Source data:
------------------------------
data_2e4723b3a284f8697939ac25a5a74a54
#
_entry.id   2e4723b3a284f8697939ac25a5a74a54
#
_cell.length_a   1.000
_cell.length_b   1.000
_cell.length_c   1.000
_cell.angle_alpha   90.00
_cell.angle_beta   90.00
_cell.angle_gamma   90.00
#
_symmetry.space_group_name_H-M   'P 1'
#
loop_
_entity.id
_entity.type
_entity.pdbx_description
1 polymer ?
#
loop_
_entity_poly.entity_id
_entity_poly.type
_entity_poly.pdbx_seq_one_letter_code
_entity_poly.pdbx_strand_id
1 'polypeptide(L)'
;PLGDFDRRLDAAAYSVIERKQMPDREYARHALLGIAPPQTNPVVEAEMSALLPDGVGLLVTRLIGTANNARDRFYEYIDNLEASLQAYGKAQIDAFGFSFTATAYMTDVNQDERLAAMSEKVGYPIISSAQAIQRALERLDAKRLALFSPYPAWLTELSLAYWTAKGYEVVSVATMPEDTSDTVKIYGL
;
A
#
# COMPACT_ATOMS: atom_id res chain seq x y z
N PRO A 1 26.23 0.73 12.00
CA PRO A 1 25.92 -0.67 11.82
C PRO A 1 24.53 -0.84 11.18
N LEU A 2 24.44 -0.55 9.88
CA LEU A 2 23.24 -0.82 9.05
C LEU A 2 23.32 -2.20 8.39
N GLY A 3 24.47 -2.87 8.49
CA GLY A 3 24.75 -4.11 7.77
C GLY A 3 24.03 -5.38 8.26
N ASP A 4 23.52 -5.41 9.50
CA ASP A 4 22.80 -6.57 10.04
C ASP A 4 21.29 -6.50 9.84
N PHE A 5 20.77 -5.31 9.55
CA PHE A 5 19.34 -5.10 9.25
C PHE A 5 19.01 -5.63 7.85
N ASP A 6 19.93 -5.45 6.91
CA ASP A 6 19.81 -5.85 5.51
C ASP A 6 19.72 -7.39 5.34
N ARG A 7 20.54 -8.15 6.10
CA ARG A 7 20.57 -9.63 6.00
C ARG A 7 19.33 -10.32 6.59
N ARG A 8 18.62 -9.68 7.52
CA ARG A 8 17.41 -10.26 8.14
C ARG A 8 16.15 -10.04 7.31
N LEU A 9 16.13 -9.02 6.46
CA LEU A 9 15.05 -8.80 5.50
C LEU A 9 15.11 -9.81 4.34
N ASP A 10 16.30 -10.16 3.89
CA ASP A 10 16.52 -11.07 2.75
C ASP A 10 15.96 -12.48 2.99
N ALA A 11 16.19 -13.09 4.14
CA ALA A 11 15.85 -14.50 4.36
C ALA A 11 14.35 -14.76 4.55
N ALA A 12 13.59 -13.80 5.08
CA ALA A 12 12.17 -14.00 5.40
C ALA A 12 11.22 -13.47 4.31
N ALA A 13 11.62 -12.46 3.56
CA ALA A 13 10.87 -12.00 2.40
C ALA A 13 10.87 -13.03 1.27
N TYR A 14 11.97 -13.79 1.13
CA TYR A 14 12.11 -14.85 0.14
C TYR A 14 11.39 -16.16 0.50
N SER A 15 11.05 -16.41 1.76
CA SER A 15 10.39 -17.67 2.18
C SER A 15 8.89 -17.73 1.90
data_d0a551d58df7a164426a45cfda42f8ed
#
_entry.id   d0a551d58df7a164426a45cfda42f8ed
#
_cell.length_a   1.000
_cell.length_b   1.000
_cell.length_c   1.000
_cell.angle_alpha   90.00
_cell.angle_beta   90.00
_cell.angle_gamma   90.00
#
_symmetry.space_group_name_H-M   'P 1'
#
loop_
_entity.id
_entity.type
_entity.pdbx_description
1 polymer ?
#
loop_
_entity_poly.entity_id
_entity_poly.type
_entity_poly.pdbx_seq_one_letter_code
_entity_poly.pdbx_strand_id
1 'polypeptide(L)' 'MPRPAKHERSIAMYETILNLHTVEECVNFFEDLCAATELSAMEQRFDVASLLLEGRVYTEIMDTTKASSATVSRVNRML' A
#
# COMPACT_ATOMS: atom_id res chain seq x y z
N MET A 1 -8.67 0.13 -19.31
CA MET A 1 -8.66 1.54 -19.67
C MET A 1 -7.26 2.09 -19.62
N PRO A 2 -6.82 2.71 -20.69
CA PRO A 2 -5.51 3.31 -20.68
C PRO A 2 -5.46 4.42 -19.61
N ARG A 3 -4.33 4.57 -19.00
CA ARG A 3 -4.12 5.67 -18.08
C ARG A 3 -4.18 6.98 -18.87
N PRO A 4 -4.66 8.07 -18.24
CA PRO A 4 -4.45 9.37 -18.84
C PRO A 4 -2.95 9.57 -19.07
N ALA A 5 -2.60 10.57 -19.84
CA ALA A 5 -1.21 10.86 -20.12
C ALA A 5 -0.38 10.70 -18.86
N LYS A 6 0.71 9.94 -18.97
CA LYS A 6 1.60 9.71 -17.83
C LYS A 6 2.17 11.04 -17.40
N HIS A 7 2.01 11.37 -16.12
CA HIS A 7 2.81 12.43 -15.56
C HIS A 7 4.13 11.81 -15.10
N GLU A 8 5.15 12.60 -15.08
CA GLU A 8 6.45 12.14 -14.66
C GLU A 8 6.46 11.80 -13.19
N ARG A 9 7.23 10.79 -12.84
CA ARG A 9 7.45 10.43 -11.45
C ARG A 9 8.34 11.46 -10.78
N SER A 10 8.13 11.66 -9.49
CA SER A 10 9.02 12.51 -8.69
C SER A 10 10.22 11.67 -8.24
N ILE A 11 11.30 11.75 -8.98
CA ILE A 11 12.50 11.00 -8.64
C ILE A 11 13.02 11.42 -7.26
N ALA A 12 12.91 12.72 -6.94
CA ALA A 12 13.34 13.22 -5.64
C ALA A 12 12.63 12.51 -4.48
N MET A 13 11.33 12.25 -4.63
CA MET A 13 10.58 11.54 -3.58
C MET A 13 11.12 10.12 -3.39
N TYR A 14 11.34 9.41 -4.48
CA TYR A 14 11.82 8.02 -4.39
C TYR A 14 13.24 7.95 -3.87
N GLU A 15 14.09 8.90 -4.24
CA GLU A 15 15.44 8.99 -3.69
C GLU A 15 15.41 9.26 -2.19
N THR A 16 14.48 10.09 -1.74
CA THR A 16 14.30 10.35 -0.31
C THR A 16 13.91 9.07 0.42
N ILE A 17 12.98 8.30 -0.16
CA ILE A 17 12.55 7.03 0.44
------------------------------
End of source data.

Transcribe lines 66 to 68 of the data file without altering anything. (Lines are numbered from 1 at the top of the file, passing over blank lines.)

C ALA A 12 11.22 -13.47 4.31
N ALA A 13 11.62 -12.46 3.56
CA ALA A 13 10.87 -12.00 2.40